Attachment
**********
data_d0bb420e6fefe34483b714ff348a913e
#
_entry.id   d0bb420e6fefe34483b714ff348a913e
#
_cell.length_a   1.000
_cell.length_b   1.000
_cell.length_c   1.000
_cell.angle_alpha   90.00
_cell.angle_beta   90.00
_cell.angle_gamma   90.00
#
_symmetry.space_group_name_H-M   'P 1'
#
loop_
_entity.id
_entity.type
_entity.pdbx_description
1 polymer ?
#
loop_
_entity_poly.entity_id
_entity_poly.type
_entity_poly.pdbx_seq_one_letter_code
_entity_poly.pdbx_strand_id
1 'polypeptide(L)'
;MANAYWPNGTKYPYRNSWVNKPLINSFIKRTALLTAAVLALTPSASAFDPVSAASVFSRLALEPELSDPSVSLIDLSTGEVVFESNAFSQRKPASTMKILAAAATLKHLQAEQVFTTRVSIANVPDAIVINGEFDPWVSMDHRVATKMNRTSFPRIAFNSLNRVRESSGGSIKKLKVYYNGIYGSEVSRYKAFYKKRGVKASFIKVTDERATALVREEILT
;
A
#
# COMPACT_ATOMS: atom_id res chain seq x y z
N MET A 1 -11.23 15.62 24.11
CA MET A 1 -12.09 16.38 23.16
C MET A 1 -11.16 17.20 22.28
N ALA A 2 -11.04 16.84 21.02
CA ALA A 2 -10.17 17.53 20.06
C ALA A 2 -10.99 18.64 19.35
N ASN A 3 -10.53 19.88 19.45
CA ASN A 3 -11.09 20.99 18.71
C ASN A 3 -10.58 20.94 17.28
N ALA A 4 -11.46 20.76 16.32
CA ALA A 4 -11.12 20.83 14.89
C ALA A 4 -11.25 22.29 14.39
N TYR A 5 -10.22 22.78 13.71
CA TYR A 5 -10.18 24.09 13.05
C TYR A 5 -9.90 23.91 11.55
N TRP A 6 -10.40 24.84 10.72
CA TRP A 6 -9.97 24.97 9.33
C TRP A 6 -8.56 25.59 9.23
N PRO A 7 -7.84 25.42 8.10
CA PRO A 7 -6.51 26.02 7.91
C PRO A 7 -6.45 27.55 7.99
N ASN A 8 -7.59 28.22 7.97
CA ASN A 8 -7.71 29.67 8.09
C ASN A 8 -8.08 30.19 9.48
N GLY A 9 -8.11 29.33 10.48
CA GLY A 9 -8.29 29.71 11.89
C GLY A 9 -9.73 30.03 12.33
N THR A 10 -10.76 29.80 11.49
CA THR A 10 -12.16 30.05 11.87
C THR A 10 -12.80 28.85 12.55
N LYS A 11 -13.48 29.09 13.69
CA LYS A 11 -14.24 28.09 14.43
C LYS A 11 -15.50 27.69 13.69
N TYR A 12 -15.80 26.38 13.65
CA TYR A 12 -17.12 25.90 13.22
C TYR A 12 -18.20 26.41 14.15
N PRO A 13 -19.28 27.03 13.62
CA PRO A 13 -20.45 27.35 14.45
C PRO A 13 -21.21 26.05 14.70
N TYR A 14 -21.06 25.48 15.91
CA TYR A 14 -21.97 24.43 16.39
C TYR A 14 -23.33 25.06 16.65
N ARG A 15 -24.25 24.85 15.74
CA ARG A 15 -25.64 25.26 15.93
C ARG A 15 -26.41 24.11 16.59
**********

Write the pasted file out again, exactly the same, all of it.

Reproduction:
data_d0bb420e6fefe34483b714ff348a913e
#
_entry.id   d0bb420e6fefe34483b714ff348a913e
#
_cell.length_a   1.000
_cell.length_b   1.000
_cell.length_c   1.000
_cell.angle_alpha   90.00
_cell.angle_beta   90.00
_cell.angle_gamma   90.00
#
_symmetry.space_group_name_H-M   'P 1'
#
loop_
_entity.id
_entity.type
_entity.pdbx_description
1 polymer ?
#
loop_
_entity_poly.entity_id
_entity_poly.type
_entity_poly.pdbx_seq_one_letter_code
_entity_poly.pdbx_strand_id
1 'polypeptide(L)'
;MANAYWPNGTKYPYRNSWVNKPLINSFIKRTALLTAAVLALTPSASAFDPVSAASVFSRLALEPELSDPSVSLIDLSTGEVVFESNAFSQRKPASTMKILAAAATLKHLQAEQVFTTRVSIANVPDAIVINGEFDPWVSMDHRVATKMNRTSFPRIAFNSLNRVRESSGGSIKKLKVYYNGIYGSEVSRYKAFYKKRGVKASFIKVTDERATALVREEILT
;
A
#
# COMPACT_ATOMS: atom_id res chain seq x y z
N MET A 1 -11.23 15.62 24.11
CA MET A 1 -12.09 16.38 23.16
C MET A 1 -11.16 17.20 22.28
N ALA A 2 -11.04 16.84 21.02
CA ALA A 2 -10.17 17.53 20.06
C ALA A 2 -10.99 18.64 19.35
N ASN A 3 -10.53 19.88 19.45
CA ASN A 3 -11.09 20.99 18.71
C ASN A 3 -10.58 20.94 17.28
N ALA A 4 -11.46 20.76 16.32
CA ALA A 4 -11.12 20.83 14.89
C ALA A 4 -11.25 22.29 14.39
N TYR A 5 -10.22 22.78 13.71
CA TYR A 5 -10.18 24.09 13.05
C TYR A 5 -9.90 23.91 11.55
N TRP A 6 -10.40 24.84 10.72
CA TRP A 6 -9.97 24.97 9.33
C TRP A 6 -8.56 25.59 9.23
N PRO A 7 -7.84 25.42 8.10
CA PRO A 7 -6.51 26.02 7.91
C PRO A 7 -6.45 27.55 7.99
N ASN A 8 -7.59 28.22 7.97
CA ASN A 8 -7.71 29.67 8.09
C ASN A 8 -8.08 30.19 9.48
N GLY A 9 -8.11 29.33 10.48
CA GLY A 9 -8.29 29.71 11.89
C GLY A 9 -9.73 30.03 12.33
N THR A 10 -10.76 29.80 11.49
CA THR A 10 -12.16 30.05 11.87
C THR A 10 -12.80 28.85 12.55
N LYS A 11 -13.48 29.09 13.69
CA LYS A 11 -14.24 28.09 14.43
C LYS A 11 -15.50 27.69 13.69
N TYR A 12 -15.80 26.38 13.65
CA TYR A 12 -17.12 25.90 13.22
C TYR A 12 -18.20 26.41 14.15
N PRO A 13 -19.28 27.03 13.62
CA PRO A 13 -20.45 27.35 14.45
C PRO A 13 -21.21 26.05 14.70
N TYR A 14 -21.06 25.48 15.91
CA TYR A 14 -21.97 24.43 16.39
C TYR A 14 -23.33 25.06 16.65
N ARG A 15 -24.25 24.85 15.74
CA ARG A 15 -25.64 25.26 15.93
C ARG A 15 -26.41 24.11 16.59